Cannabis in New Zealand
Cannabis is the most widely used illegal drug in New Zealand. In the population of more than 4 million, 13.4% of those between the ages of 16–64 use cannabis. This ranks as the ninth highest cannabis consumption level in the world. The use of cannabis in New Zealand is governed by the Misuse of Drugs Act 1975, which makes unauthorised possession of any amount of cannabis illegal. However, there are some political efforts seeking to remove penalties on its use for those over 18 years of age.
Cannabis is the most widely used illegal drug in New Zealand and the third most widely used recreational drug after alcohol and nicotine. The usage by those aged between 16–64 is 13.4%, the ninth highest level of consumption in the world, and 15.1% of those who smoked cannabis used it ten times or more per month. According to a UN study usage by 15–45 year olds in 2003 was about 20% and this dropped to 17.9% in 2010.
A 25-year longitudinal study of "1000 Christchurch born young people between the ages of 15 – 25" concluded that "regular or heavy cannabis use was associated with an increased risk of using other illicit drugs, abusing or becoming dependent upon other illicit drugs, and using a wider variety of other illicit drugs". The lead author of the study, Professor David Fergusson, stated:
- "Our research shows the regular use of cannabis increases the risks that young people will try other illicit drugs. What’s not clear are the underlying processes that lead to this association. Understanding these processes is critical to how we view cannabis."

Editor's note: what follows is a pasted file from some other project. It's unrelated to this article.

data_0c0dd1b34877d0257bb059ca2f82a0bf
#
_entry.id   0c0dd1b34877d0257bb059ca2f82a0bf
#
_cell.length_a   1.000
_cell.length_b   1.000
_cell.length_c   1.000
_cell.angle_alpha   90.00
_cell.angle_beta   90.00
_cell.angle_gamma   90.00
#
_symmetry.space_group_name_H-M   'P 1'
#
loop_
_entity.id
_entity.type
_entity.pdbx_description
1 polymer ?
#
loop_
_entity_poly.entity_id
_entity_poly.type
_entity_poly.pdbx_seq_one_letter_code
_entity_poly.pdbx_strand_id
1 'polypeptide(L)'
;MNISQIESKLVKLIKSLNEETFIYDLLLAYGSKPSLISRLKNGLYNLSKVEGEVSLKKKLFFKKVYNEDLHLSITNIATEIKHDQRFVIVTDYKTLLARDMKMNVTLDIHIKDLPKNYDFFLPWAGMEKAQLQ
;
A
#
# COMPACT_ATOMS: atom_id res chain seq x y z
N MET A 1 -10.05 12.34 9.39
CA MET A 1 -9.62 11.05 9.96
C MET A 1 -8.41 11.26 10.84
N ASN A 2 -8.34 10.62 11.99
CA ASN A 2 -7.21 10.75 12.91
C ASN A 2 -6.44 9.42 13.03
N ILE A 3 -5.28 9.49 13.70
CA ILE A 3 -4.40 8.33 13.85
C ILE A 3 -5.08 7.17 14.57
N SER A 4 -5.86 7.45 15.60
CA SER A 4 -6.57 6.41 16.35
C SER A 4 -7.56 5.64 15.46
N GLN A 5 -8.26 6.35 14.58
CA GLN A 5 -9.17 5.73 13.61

- "If the association arises because using cannabis increases contact with illegal drug markets, this is a ground for the decriminalisation or legalisation of cannabis. If, however, the association arises because using cannabis encourages young people to experiment with other illicit drugs the results could be seen as supporting the prohibition of cannabis use."
Cannabis use is controlled by the Misuse of Drugs Act 1975. Possession of any amount of cannabis is illegal and can result in a fine of up to $500 for possession to a 14-year jail term for its supply or manufacture. Section 7(2) of the Misuse of Drugs Act 1975 contains a rebuttable presumption against imprisonment in respect of possession offences in respect of Class C controlled drugs including cannabis. This presumption does not apply for offences of supplying or possession for supply. Anyone caught in possession of at least 28 grams of cannabis or 100 cannabis joints is presumed to be a supplier, unless the defendant can prove they are not. However, in R v Hansen , a majority of the Supreme Court held that this presumption was inconsistent with section 25(c) of the Bill of Rights Act, which affirms the right of those charged with an offence to be presumed innocent until proven guilty. They also held that it was not a justified limitation under section 5 of that Act. Cannabis is a Class C drug, of which the penalty for dealing can result in a maximum prison sentence of 8 years under the Act. There have been many public campaigns to decriminalise Cannabis but so far none have succeeded. It is generally accepted that the usage rate is high and possession in small quantities may not often be prosecuted. In some cases first offences may result in a formal warning and confiscation by police.